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Friday, 9 August, 2002, 14:03 GMT 15:03 UK
Separated twins 'open their eyes'
Medical staff attend to Maria Teresa on Tuesday
One twin, Maria Teresa, needed extra surgery
The Guatemalan twins born joined at the head and separated in a lengthy operation at a US hospital this week have opened their eyes and moved their hands, according to doctors.

Staff at the UCLA Medical Center in Los Angeles say the one-year-old twins, Maria de Jesus and Maria Teresa Quiej Alvarez, are now responding to stimulation after being taken off powerful paralysing drugs.

Maria de Jesus watches as she and her sister are prepared for surgery
Because of the way they were joined, they have never seen each other

"Both have opened their eyes and moved a little bit," said Dr Andy Madikians, the twins' intensive-care physician.

The two girls remain in a critical but stable condition, breathing with respirators as they recover from the 22-hour operation on Tuesday that separated them.

One twin weaker

One twin, Maria de Jesus, can look around and move her arms and legs, Dr Madikians said, but her sister has shown less movement.

She had an extra five-hour operation to stop bleeding on the brain after separation.

"I think what we're seeing is what we expect to see at this point," Dr Madikians said.

Earlier on Thursday, doctors said Maria de Jesus had showed the first signs of recovery by fluttering her eyelids.

The twins were given powerful drugs to keep them from moving - or even coughing - during the operation and the early stages of their recovery, to give their delicate wounds time to heal.

Doctor Andy Madikians speaks to reporters on 8 August
Dr Madikians: 'Still many medical hurdles to cross'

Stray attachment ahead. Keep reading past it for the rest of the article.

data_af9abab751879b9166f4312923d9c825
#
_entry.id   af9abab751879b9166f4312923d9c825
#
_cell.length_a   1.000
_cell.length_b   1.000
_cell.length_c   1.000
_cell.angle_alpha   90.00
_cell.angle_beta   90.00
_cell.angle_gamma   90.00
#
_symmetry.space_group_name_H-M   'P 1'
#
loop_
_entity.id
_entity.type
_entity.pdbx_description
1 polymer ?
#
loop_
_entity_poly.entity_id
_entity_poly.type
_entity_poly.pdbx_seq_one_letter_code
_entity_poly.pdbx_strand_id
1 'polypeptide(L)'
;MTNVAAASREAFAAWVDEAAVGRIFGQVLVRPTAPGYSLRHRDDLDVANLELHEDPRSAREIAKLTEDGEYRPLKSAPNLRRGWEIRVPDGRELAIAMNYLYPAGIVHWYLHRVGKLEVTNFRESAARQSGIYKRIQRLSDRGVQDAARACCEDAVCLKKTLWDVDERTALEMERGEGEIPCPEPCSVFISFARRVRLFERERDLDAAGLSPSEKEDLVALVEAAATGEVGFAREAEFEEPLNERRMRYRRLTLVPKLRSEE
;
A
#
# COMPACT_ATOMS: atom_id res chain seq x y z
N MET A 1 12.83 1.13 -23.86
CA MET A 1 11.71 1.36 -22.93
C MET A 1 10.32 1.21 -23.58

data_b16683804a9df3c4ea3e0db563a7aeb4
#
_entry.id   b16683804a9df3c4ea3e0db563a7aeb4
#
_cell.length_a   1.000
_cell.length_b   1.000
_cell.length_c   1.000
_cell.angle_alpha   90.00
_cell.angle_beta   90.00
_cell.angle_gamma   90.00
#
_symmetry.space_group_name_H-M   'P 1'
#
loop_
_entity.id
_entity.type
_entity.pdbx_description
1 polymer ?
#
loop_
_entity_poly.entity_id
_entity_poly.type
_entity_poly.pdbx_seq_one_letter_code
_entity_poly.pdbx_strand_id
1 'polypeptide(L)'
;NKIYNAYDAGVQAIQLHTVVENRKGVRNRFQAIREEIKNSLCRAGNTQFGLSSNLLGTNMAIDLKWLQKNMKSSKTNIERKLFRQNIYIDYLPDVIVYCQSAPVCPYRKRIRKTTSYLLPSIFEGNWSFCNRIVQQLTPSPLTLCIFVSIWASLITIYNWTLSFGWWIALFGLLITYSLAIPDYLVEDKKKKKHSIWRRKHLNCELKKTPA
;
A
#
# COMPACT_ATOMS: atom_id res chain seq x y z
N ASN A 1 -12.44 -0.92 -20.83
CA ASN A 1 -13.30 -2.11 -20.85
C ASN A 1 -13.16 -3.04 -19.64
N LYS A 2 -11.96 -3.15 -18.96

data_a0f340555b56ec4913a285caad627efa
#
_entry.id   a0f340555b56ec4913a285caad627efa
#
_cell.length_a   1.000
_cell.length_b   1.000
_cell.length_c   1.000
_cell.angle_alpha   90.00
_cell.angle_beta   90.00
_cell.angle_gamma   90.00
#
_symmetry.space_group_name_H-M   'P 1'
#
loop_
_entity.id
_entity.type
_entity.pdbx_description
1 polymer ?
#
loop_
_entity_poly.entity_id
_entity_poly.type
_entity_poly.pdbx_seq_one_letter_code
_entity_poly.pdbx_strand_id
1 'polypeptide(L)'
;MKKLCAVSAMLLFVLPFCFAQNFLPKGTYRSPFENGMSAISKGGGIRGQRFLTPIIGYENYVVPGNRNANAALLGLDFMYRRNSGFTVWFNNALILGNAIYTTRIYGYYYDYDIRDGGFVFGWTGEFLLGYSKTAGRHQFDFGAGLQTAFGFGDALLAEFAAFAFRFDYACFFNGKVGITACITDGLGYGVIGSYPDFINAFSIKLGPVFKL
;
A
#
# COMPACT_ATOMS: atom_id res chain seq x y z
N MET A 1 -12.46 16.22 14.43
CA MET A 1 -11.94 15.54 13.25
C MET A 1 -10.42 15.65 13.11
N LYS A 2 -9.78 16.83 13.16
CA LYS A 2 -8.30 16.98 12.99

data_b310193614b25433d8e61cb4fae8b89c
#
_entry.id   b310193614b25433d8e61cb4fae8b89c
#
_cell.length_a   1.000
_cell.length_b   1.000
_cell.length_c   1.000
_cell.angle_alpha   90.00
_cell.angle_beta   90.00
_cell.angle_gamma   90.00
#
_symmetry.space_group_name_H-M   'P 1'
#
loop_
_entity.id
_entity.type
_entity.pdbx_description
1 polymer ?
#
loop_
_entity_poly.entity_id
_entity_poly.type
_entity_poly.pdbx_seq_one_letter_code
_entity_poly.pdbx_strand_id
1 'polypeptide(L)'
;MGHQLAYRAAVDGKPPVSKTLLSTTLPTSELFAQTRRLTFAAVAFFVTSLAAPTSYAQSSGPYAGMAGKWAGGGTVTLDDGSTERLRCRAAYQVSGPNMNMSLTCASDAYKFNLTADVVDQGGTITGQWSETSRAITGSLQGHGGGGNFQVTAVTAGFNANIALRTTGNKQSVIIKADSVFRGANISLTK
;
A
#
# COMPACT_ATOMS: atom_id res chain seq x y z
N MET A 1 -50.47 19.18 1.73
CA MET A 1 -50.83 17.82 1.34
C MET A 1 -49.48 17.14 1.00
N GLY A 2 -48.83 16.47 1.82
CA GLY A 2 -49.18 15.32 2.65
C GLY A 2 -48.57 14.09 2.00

They were born to a couple in rural Guatemala with their skulls attached, and their faces pointing in opposite directions.

Mother Alba Leticia Alvarez, 23, finally gave birth by caesarean section after eight days of labour.

She and the girls' father, 21-year-old banana packer Wenceslao Quiej Lopez, came to Los Angeles two months ago after a non-profit group raised funds for the twins' treatment in California.

The girls are expected to remain in intensive care for several weeks, and Dr Madikians said it was too early to predict when they would be breathing without respirators.

More operations

Even if all goes well, the twins will need more operations, including ones to reconstruct their scalps and skulls, when they are around four or five years old.

They now have just thin patches of skin covering parts of their heads where they were separated.

Dr Madikians said his team will be watching the twins closely in the coming days, hoping for "more movement, more eye opening and more responsiveness".

The charity Heal the Children arranged for the twins to receive treatment at the UCLA Medical Centre, which cost $1.5m, although many of the doctors worked for free.

The BBC's David Willis reports from Los Angeles
"Doctors say the twins are doing extremely well"
See also:

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